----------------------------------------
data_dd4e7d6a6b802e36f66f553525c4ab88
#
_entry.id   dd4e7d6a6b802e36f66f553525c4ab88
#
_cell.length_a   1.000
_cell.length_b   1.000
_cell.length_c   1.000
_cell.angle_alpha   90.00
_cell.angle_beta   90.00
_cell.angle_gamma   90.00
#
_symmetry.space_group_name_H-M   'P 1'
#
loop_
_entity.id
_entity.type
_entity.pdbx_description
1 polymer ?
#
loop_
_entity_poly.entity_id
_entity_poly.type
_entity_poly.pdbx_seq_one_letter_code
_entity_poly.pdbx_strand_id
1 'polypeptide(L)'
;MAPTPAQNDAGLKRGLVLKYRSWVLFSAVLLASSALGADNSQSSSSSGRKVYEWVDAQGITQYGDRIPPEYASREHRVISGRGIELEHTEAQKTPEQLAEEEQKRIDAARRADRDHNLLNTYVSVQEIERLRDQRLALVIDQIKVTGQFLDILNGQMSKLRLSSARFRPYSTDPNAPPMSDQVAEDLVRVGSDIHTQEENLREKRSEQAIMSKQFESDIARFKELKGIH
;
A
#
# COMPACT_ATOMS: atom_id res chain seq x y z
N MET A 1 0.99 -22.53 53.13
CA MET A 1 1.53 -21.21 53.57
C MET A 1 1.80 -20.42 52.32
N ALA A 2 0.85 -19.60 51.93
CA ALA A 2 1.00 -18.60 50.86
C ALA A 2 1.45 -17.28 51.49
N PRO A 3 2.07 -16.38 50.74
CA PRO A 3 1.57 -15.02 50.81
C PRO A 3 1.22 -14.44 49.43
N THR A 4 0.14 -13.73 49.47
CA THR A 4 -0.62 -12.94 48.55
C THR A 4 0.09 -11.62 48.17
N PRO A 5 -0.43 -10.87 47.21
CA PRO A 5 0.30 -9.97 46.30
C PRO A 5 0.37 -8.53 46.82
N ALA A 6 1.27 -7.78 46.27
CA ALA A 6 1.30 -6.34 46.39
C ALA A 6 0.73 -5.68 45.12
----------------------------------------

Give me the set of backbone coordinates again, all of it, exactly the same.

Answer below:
data_dd4e7d6a6b802e36f66f553525c4ab88
#
_entry.id   dd4e7d6a6b802e36f66f553525c4ab88
#
_cell.length_a   1.000
_cell.length_b   1.000
_cell.length_c   1.000
_cell.angle_alpha   90.00
_cell.angle_beta   90.00
_cell.angle_gamma   90.00
#
_symmetry.space_group_name_H-M   'P 1'
#
loop_
_entity.id
_entity.type
_entity.pdbx_description
1 polymer ?
#
loop_
_entity_poly.entity_id
_entity_poly.type
_entity_poly.pdbx_seq_one_letter_code
_entity_poly.pdbx_strand_id
1 'polypeptide(L)'
;MAPTPAQNDAGLKRGLVLKYRSWVLFSAVLLASSALGADNSQSSSSSGRKVYEWVDAQGITQYGDRIPPEYASREHRVISGRGIELEHTEAQKTPEQLAEEEQKRIDAARRADRDHNLLNTYVSVQEIERLRDQRLALVIDQIKVTGQFLDILNGQMSKLRLSSARFRPYSTDPNAPPMSDQVAEDLVRVGSDIHTQEENLREKRSEQAIMSKQFESDIARFKELKGIH
;
A
#
# COMPACT_ATOMS: atom_id res chain seq x y z
N MET A 1 0.99 -22.53 53.13
CA MET A 1 1.53 -21.21 53.57
C MET A 1 1.80 -20.42 52.32
N ALA A 2 0.85 -19.60 51.93
CA ALA A 2 1.00 -18.60 50.86
C ALA A 2 1.45 -17.28 51.49
N PRO A 3 2.07 -16.38 50.74
CA PRO A 3 1.57 -15.02 50.81
C PRO A 3 1.22 -14.44 49.43
N THR A 4 0.14 -13.73 49.47
CA THR A 4 -0.62 -12.94 48.55
C THR A 4 0.09 -11.62 48.17
N PRO A 5 -0.43 -10.87 47.21
CA PRO A 5 0.30 -9.97 46.30
C PRO A 5 0.37 -8.53 46.82
N ALA A 6 1.27 -7.78 46.27
CA ALA A 6 1.30 -6.34 46.39
C ALA A 6 0.73 -5.68 45.12